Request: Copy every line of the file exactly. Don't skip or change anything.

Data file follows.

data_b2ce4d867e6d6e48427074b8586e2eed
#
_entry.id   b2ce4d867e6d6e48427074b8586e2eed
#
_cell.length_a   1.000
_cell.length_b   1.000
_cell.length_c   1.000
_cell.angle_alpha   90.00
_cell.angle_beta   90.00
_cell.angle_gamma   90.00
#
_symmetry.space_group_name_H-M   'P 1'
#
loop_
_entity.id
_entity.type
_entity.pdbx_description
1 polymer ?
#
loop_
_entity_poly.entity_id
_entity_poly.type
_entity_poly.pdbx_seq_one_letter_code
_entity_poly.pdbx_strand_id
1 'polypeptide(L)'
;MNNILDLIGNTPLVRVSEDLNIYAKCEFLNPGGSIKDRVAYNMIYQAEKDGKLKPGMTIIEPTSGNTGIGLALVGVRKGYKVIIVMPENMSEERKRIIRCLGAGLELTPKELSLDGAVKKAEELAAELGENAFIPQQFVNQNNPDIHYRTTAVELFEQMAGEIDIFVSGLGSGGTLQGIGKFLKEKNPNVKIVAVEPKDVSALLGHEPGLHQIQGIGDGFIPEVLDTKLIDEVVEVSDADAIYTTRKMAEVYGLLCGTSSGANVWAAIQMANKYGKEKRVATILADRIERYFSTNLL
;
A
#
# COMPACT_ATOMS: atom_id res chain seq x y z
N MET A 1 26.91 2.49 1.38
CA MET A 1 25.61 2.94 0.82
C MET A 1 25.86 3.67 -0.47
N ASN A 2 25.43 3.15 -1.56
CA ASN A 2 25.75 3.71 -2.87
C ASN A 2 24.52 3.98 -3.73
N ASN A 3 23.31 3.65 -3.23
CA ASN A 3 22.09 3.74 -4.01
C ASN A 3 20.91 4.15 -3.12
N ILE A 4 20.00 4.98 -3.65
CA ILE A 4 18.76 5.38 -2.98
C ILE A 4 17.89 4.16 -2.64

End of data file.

data_b2ce4d867e6d6e48427074b8586e2eed
#
_entry.id   b2ce4d867e6d6e48427074b8586e2eed
#
_cell.length_a   1.000
_cell.length_b   1.000
_cell.length_c   1.000
_cell.angle_alpha   90.00
_cell.angle_beta   90.00
_cell.angle_gamma   90.00
#
_symmetry.space_group_name_H-M   'P 1'
#
loop_
_entity.id
_entity.type
_entity.pdbx_description
1 polymer ?
#
loop_
_entity_poly.entity_id
_entity_poly.type
_entity_poly.pdbx_seq_one_letter_code
_entity_poly.pdbx_strand_id
1 'polypeptide(L)'
;MNNILDLIGNTPLVRVSEDLNIYAKCEFLNPGGSIKDRVAYNMIYQAEKDGKLKPGMTIIEPTSGNTGIGLALVGVRKGYKVIIVMPENMSEERKRIIRCLGAGLELTPKELSLDGAVKKAEELAAELGENAFIPQQFVNQNNPDIHYRTTAVELFEQMAGEIDIFVSGLGSGGTLQGIGKFLKEKNPNVKIVAVEPKDVSALLGHEPGLHQIQGIGDGFIPEVLDTKLIDEVVEVSDADAIYTTRKMAEVYGLLCGTSSGANVWAAIQMANKYGKEKRVATILADRIERYFSTNLL
;
A
#
# COMPACT_ATOMS: atom_id res chain seq x y z
N MET A 1 26.91 2.49 1.38
CA MET A 1 25.61 2.94 0.82
C MET A 1 25.86 3.67 -0.47
N ASN A 2 25.43 3.15 -1.56
CA ASN A 2 25.75 3.71 -2.87
C ASN A 2 24.52 3.98 -3.73
N ASN A 3 23.31 3.65 -3.23
CA ASN A 3 22.09 3.74 -4.01
C ASN A 3 20.91 4.15 -3.12
N ILE A 4 20.00 4.98 -3.65
CA ILE A 4 18.76 5.38 -2.98
C ILE A 4 17.89 4.16 -2.64